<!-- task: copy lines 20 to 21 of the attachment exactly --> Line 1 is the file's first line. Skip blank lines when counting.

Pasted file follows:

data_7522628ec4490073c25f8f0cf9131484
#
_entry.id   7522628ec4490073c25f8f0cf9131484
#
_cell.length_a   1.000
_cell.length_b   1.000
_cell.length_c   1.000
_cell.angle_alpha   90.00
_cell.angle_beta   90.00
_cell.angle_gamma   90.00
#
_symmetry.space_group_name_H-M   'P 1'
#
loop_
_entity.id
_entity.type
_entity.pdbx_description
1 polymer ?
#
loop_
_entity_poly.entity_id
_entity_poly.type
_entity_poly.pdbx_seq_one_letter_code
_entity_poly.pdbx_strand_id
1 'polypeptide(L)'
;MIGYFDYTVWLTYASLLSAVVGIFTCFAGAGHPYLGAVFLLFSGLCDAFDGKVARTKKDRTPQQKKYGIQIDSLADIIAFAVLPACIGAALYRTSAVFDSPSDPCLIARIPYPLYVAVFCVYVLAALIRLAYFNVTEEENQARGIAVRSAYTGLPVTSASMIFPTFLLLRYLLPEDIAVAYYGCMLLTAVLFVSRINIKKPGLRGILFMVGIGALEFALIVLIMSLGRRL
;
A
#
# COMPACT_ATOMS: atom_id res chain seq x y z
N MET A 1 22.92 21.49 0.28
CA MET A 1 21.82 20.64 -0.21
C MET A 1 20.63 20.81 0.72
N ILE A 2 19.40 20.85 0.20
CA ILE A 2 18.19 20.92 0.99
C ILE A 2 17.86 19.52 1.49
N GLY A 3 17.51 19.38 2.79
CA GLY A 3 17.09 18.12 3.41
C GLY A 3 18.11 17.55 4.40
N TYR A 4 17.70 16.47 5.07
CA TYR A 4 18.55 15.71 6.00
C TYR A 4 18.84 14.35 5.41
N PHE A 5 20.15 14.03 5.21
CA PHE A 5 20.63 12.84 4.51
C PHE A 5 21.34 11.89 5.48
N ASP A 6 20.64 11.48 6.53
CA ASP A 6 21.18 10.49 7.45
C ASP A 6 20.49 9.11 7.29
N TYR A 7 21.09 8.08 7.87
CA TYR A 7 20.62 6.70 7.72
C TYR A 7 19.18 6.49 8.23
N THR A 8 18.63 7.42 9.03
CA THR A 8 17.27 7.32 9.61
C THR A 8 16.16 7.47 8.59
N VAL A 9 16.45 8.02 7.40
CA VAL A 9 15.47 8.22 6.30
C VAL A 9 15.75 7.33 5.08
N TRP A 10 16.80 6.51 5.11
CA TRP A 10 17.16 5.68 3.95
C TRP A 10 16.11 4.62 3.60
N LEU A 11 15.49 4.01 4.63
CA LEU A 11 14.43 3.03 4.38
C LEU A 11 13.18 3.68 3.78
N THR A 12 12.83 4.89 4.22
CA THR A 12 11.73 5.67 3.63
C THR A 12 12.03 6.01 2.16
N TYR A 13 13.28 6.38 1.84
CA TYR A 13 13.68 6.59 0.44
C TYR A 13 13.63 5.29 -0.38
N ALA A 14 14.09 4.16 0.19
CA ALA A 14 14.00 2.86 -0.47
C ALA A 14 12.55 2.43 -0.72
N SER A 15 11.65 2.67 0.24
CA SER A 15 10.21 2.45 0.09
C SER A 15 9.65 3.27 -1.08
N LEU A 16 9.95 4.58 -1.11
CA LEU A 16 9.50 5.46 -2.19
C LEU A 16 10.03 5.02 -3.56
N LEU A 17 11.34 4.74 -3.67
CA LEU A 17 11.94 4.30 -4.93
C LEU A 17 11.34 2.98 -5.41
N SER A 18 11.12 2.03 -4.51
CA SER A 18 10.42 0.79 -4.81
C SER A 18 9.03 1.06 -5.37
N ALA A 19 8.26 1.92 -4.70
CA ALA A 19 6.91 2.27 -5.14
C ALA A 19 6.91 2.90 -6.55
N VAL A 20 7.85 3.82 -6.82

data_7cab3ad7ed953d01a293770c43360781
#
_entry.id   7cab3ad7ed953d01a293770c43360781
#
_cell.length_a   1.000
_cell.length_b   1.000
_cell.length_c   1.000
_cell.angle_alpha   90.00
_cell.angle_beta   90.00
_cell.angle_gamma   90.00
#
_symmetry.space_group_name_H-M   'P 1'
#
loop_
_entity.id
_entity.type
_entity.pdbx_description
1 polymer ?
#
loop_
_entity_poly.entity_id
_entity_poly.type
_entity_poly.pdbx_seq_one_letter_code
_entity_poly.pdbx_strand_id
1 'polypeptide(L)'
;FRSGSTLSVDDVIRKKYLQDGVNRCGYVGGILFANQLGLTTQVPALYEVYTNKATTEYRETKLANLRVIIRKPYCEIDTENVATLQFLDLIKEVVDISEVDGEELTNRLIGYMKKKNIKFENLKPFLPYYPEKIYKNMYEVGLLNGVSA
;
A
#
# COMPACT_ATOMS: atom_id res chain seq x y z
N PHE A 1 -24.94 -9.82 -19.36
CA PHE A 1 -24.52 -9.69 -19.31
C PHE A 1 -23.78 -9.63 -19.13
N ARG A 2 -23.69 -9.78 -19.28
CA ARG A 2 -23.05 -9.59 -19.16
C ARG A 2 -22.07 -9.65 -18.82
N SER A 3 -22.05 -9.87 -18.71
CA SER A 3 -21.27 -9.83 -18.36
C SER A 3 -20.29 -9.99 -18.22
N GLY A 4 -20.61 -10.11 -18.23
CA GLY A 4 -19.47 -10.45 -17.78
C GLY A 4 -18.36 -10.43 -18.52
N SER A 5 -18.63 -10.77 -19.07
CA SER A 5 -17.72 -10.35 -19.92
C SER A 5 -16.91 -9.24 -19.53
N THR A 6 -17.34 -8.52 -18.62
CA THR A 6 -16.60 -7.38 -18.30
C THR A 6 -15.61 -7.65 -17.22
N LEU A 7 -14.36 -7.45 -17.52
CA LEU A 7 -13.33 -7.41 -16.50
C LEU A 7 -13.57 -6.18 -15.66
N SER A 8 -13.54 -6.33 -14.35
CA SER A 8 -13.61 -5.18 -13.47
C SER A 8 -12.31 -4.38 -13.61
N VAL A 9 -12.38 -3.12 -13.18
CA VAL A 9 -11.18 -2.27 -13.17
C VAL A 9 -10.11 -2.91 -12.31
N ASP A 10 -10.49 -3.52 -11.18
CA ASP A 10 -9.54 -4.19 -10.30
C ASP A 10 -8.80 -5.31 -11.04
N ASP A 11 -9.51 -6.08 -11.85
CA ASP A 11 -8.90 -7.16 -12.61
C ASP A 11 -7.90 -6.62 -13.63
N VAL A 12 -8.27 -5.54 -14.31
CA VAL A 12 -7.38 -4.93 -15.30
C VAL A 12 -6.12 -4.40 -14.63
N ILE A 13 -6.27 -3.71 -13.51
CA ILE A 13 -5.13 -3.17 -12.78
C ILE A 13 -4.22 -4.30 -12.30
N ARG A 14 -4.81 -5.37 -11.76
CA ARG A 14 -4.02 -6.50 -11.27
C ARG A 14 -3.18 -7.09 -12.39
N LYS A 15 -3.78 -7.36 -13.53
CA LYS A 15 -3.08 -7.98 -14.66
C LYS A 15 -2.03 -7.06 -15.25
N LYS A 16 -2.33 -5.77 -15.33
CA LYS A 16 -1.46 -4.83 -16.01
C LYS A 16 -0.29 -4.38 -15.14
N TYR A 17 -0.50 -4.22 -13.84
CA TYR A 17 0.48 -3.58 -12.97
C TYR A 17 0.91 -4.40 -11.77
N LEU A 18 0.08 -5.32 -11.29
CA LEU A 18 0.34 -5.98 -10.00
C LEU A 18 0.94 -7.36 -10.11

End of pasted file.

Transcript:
loop_
_entity_poly.entity_id